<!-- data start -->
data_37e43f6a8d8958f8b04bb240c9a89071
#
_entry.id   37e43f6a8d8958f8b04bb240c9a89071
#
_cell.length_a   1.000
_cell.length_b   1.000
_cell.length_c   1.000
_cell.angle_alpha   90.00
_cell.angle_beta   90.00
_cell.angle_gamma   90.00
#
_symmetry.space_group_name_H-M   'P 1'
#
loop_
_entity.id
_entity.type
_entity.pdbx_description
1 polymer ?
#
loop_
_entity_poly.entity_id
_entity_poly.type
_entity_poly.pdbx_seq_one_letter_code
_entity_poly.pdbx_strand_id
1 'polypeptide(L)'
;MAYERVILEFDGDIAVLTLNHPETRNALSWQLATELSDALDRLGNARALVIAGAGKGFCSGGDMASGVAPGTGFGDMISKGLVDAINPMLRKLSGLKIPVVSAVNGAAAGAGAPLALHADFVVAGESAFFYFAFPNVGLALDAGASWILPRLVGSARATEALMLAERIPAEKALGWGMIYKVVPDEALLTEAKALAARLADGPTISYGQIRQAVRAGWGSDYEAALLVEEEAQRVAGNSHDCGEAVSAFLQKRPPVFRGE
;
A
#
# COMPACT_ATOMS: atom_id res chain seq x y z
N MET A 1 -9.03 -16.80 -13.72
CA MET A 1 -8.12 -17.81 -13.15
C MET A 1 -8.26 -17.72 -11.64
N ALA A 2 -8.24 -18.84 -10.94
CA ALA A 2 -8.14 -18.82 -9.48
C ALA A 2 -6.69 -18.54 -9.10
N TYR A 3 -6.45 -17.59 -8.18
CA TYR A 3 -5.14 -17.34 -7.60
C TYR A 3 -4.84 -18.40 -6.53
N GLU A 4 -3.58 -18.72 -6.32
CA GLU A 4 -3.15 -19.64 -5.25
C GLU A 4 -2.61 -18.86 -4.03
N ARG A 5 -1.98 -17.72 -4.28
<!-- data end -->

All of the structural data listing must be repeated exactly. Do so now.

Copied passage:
data_37e43f6a8d8958f8b04bb240c9a89071
#
_entry.id   37e43f6a8d8958f8b04bb240c9a89071
#
_cell.length_a   1.000
_cell.length_b   1.000
_cell.length_c   1.000
_cell.angle_alpha   90.00
_cell.angle_beta   90.00
_cell.angle_gamma   90.00
#
_symmetry.space_group_name_H-M   'P 1'
#
loop_
_entity.id
_entity.type
_entity.pdbx_description
1 polymer ?
#
loop_
_entity_poly.entity_id
_entity_poly.type
_entity_poly.pdbx_seq_one_letter_code
_entity_poly.pdbx_strand_id
1 'polypeptide(L)'
;MAYERVILEFDGDIAVLTLNHPETRNALSWQLATELSDALDRLGNARALVIAGAGKGFCSGGDMASGVAPGTGFGDMISKGLVDAINPMLRKLSGLKIPVVSAVNGAAAGAGAPLALHADFVVAGESAFFYFAFPNVGLALDAGASWILPRLVGSARATEALMLAERIPAEKALGWGMIYKVVPDEALLTEAKALAARLADGPTISYGQIRQAVRAGWGSDYEAALLVEEEAQRVAGNSHDCGEAVSAFLQKRPPVFRGE
;
A
#
# COMPACT_ATOMS: atom_id res chain seq x y z
N MET A 1 -9.03 -16.80 -13.72
CA MET A 1 -8.12 -17.81 -13.15
C MET A 1 -8.26 -17.72 -11.64
N ALA A 2 -8.24 -18.84 -10.94
CA ALA A 2 -8.14 -18.82 -9.48
C ALA A 2 -6.69 -18.54 -9.10
N TYR A 3 -6.45 -17.59 -8.18
CA TYR A 3 -5.14 -17.34 -7.60
C TYR A 3 -4.84 -18.40 -6.53
N GLU A 4 -3.58 -18.72 -6.32
CA GLU A 4 -3.15 -19.64 -5.25
C GLU A 4 -2.61 -18.86 -4.03
N ARG A 5 -1.98 -17.72 -4.28